Richard R. Francis, Former Faculty

Richard Reid Francis passed away on July 8th, 2023 with his wife Marilyn by his side.

Rick was born in Middletown, Connecticut in 1934 to Paul and Ruth Francis. He graduated from Choate School in 1952 and Wesleyan College in 1958. He spent 2 years in the Army from 1955-1957. While at Wesleyan he lettered in Football, Baseball and Track and earned Little All-American in football.

Rick joined the Faculty of Williston Academy in 1958 where he became the head football coach and a math teacher. He later added Basketball Coach and Athletic Director to his titles. Rick worked at Williston for 42 years, retiring in 2000.

Rick married Marilyn Koch on September 2nd, 1961 and they remained married for almost 62 years. Rick has two children; Jeff ’81 and Todd ’83. He has 5 grandchildren; Brooks, Chase, Grant, Sam and Sasha and 3 great grandchildren; Anthony, Cody and Caden. Rick was predeceased by his parents and his bother Paul “Frosty” Francis.

Rick was elected to the New England Prep School Football Coaches Hall of Fame, New England Basketball Hall of Fame and the Williston Northampton School Hall of Fame. Rick served as the President of both the Western Mass Chapter of the National Football Foundation and Hall of Fame and the New England Prep School Athletic Council.

Rick began attending Camp Monomoy (Cape Cod Sea Camps) in 1945 as a camper. He remained there as a camper and a counselor and eventually became the Program Director. This is where he met Marilyn, as her father Grant Koch, was the Director of Camp Monomoy. Rick retired from “Camp” in 2012.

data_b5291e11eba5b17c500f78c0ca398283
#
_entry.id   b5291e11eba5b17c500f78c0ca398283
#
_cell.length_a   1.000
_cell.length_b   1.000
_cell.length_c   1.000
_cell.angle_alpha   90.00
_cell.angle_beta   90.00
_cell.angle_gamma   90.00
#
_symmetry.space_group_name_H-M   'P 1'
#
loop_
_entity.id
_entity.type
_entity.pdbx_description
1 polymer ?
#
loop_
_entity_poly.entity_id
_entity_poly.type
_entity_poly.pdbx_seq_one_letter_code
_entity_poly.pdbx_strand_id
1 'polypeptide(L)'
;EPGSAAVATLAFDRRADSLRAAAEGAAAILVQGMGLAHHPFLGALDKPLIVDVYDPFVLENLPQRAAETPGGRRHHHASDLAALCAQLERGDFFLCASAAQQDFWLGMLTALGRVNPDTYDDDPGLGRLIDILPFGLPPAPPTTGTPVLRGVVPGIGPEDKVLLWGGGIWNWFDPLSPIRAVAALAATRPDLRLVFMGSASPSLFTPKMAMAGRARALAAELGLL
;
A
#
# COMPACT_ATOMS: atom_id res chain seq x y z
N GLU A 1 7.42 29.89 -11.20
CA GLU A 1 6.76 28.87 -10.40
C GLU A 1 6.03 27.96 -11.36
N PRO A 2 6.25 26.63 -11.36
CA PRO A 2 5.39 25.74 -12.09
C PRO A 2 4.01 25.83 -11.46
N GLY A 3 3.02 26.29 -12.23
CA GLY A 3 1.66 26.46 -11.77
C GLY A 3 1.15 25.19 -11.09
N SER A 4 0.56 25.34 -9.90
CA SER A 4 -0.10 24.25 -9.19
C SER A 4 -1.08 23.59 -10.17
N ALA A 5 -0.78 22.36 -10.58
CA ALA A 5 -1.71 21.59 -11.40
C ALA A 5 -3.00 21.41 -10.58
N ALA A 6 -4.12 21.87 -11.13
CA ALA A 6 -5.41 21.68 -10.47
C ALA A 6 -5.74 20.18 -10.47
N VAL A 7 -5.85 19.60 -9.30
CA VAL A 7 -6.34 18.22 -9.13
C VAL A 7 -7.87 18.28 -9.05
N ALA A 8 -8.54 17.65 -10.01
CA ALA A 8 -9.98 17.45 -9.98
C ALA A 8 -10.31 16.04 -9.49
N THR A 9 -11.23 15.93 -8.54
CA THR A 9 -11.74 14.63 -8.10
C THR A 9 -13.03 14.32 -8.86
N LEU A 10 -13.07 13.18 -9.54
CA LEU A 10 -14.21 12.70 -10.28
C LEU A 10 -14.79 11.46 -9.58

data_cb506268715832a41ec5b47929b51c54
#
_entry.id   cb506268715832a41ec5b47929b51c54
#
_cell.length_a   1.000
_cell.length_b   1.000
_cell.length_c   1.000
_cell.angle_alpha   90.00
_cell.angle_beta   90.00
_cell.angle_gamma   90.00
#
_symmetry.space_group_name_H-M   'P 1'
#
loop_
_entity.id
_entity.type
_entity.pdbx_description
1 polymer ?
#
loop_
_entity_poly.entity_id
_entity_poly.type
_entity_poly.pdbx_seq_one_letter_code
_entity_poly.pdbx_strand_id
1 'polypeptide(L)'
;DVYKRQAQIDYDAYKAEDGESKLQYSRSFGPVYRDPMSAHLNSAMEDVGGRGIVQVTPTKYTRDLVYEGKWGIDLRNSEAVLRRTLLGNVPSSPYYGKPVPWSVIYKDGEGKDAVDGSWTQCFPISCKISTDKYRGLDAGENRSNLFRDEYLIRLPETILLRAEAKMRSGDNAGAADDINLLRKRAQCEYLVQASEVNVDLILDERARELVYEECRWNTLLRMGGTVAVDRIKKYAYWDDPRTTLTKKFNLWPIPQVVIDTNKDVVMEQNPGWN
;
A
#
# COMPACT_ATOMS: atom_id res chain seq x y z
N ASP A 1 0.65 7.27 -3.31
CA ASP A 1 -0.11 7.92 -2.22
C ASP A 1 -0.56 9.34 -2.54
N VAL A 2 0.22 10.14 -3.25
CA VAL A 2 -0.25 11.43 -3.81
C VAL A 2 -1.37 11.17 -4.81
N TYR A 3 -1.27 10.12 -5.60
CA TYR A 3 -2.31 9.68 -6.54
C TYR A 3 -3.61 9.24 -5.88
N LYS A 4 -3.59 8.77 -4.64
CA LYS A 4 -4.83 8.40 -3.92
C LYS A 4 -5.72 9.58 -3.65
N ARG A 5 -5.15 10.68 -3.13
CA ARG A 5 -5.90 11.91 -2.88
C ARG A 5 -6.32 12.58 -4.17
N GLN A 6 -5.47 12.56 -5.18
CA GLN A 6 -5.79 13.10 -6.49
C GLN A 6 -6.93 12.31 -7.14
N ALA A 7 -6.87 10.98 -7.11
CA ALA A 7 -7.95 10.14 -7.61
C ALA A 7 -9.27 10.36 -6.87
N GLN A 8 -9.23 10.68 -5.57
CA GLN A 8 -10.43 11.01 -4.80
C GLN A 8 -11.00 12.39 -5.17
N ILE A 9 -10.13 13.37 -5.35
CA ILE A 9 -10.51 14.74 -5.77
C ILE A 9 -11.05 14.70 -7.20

Rick (and Marilyn) were avid sports spectators watching as many of their sons’ and grandchildren’s games as they possibly could. In their retirement, Rick and Marilyn moved to Cape Cod and travelled the world extensively for as long as they could.

There will be a Celebration of Life at Williston Northampton School on September 30th, 2023 at 1:00 PM. Donations in Rick’s name may be made to the Rick and Marilyn Francis Appreciation Fund at Williston Northampton School.

57 thoughts on “Richard R. Francis, Former Faculty”

  1. Rick was a pillar of both school communities and cultures. His stature spoke of firmness yet underestimation and understatement of kindness and respect. A beacon of stability, hope, encouragement, talent, guiding hand through the teen years and a fair man. WNS loses another great individual! Always a team player – students, coaches, colleagues, alumni, neighbors and friends. Who in New England did not know and respect Rick (and his brother – Frosty at Suffield Academy) Francis! He and Marilyn have a beautiful family. His legacy lives on in all who knew him!

  2. I loved Coach Francis. He went to college with my dad. And was always so warm and kind. The day I was accepted at college, my mom called in to his office and asked him to go find me. He gave me the biggest hug when he heard my news.

  3. Mr. Francis was a wonderful, kind man. He will be missed. I am grateful for the support he provided to me during my years at Williston. I wasn’t a football
    player at WNS, but it didn’t matter. To Jeff, Todd and Mrs Francis, please know we wish you well as you mourn the loss and celebrate the life of your father and husband.
    Be well,
    Bob Hazen

  4. Larger than life. My feelings toward him I am sure are echoed by all who knew him. When my daughter first enrolled at Williston–her first time away from home–she told me she felt safe because Rick lived so close to her dormitory room. Not many can say they have had a profound, positive influence on thousands of people. Rick did.